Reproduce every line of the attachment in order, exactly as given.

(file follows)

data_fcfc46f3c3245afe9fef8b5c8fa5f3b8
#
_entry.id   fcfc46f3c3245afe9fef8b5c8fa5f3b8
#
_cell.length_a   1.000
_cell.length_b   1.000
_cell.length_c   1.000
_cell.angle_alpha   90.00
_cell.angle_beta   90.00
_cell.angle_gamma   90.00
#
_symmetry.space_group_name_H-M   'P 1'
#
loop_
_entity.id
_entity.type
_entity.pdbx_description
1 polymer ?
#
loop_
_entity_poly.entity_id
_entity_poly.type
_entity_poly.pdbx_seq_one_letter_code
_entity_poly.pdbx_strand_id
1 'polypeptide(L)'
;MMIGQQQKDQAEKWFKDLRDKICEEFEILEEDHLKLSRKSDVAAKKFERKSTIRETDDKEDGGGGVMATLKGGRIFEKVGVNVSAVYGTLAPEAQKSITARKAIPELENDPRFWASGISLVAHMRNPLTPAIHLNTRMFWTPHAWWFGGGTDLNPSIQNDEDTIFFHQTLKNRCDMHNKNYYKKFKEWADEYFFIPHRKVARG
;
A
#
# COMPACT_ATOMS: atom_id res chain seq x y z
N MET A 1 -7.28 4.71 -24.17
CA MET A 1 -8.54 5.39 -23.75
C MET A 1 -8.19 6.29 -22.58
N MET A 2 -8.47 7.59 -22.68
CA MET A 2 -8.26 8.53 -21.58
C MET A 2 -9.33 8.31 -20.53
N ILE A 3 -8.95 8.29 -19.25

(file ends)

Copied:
data_fcfc46f3c3245afe9fef8b5c8fa5f3b8
#
_entry.id   fcfc46f3c3245afe9fef8b5c8fa5f3b8
#
_cell.length_a   1.000
_cell.length_b   1.000
_cell.length_c   1.000
_cell.angle_alpha   90.00
_cell.angle_beta   90.00
_cell.angle_gamma   90.00
#
_symmetry.space_group_name_H-M   'P 1'
#
loop_
_entity.id
_entity.type
_entity.pdbx_description
1 polymer ?
#
loop_
_entity_poly.entity_id
_entity_poly.type
_entity_poly.pdbx_seq_one_letter_code
_entity_poly.pdbx_strand_id
1 'polypeptide(L)'
;MMIGQQQKDQAEKWFKDLRDKICEEFEILEEDHLKLSRKSDVAAKKFERKSTIRETDDKEDGGGGVMATLKGGRIFEKVGVNVSAVYGTLAPEAQKSITARKAIPELENDPRFWASGISLVAHMRNPLTPAIHLNTRMFWTPHAWWFGGGTDLNPSIQNDEDTIFFHQTLKNRCDMHNKNYYKKFKEWADEYFFIPHRKVARG
;
A
#
# COMPACT_ATOMS: atom_id res chain seq x y z
N MET A 1 -7.28 4.71 -24.17
CA MET A 1 -8.54 5.39 -23.75
C MET A 1 -8.19 6.29 -22.58
N MET A 2 -8.47 7.59 -22.68
CA MET A 2 -8.26 8.53 -21.58
C MET A 2 -9.33 8.31 -20.53
N ILE A 3 -8.95 8.29 -19.25